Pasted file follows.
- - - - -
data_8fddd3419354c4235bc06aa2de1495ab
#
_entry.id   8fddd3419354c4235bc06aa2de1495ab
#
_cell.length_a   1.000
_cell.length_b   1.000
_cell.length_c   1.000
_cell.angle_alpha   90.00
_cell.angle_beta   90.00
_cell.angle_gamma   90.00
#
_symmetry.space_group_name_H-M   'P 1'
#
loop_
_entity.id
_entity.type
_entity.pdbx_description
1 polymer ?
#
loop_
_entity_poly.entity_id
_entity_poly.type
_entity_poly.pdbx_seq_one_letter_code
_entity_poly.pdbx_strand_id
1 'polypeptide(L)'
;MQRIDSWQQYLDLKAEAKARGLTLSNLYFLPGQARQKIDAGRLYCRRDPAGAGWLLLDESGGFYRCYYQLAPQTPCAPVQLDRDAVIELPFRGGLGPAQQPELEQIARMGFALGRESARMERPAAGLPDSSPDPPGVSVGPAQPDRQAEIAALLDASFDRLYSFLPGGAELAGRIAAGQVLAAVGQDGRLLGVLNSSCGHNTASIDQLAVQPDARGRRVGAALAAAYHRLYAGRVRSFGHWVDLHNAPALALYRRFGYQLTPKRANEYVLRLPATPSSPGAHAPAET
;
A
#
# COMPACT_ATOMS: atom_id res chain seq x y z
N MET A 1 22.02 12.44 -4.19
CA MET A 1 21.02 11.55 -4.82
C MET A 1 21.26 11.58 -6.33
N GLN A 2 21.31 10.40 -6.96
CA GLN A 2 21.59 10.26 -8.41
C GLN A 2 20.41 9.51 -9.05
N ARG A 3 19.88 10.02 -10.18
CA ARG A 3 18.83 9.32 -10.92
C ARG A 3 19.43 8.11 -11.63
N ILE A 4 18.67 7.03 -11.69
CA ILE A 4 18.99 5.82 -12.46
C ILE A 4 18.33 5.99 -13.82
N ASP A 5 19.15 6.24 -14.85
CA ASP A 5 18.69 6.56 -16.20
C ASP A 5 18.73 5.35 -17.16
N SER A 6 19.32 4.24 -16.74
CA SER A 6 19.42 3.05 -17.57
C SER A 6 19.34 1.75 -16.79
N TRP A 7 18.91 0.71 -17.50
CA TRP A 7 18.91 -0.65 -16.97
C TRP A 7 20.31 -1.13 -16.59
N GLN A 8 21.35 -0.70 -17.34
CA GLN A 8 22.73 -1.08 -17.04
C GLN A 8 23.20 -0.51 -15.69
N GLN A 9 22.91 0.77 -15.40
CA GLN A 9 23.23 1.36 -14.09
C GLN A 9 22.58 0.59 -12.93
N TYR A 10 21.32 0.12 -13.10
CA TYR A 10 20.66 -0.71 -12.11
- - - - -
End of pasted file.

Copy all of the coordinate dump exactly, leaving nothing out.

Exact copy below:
data_8fddd3419354c4235bc06aa2de1495ab
#
_entry.id   8fddd3419354c4235bc06aa2de1495ab
#
_cell.length_a   1.000
_cell.length_b   1.000
_cell.length_c   1.000
_cell.angle_alpha   90.00
_cell.angle_beta   90.00
_cell.angle_gamma   90.00
#
_symmetry.space_group_name_H-M   'P 1'
#
loop_
_entity.id
_entity.type
_entity.pdbx_description
1 polymer ?
#
loop_
_entity_poly.entity_id
_entity_poly.type
_entity_poly.pdbx_seq_one_letter_code
_entity_poly.pdbx_strand_id
1 'polypeptide(L)'
;MQRIDSWQQYLDLKAEAKARGLTLSNLYFLPGQARQKIDAGRLYCRRDPAGAGWLLLDESGGFYRCYYQLAPQTPCAPVQLDRDAVIELPFRGGLGPAQQPELEQIARMGFALGRESARMERPAAGLPDSSPDPPGVSVGPAQPDRQAEIAALLDASFDRLYSFLPGGAELAGRIAAGQVLAAVGQDGRLLGVLNSSCGHNTASIDQLAVQPDARGRRVGAALAAAYHRLYAGRVRSFGHWVDLHNAPALALYRRFGYQLTPKRANEYVLRLPATPSSPGAHAPAET
;
A
#
# COMPACT_ATOMS: atom_id res chain seq x y z
N MET A 1 22.02 12.44 -4.19
CA MET A 1 21.02 11.55 -4.82
C MET A 1 21.26 11.58 -6.33
N GLN A 2 21.31 10.40 -6.96
CA GLN A 2 21.59 10.26 -8.41
C GLN A 2 20.41 9.51 -9.05
N ARG A 3 19.88 10.02 -10.18
CA ARG A 3 18.83 9.32 -10.92
C ARG A 3 19.43 8.11 -11.63
N ILE A 4 18.67 7.03 -11.69
CA ILE A 4 18.99 5.82 -12.46
C ILE A 4 18.33 5.99 -13.82
N ASP A 5 19.15 6.24 -14.85
CA ASP A 5 18.69 6.56 -16.20
C ASP A 5 18.73 5.35 -17.16
N SER A 6 19.32 4.24 -16.74
CA SER A 6 19.42 3.05 -17.57
C SER A 6 19.34 1.75 -16.79
N TRP A 7 18.91 0.71 -17.50
CA TRP A 7 18.91 -0.65 -16.97
C TRP A 7 20.31 -1.13 -16.59
N GLN A 8 21.35 -0.70 -17.34
CA GLN A 8 22.73 -1.08 -17.04
C GLN A 8 23.20 -0.51 -15.69
N GLN A 9 22.91 0.77 -15.40
CA GLN A 9 23.23 1.36 -14.09
C GLN A 9 22.58 0.59 -12.93
N TYR A 10 21.32 0.12 -13.10
CA TYR A 10 20.66 -0.71 -12.11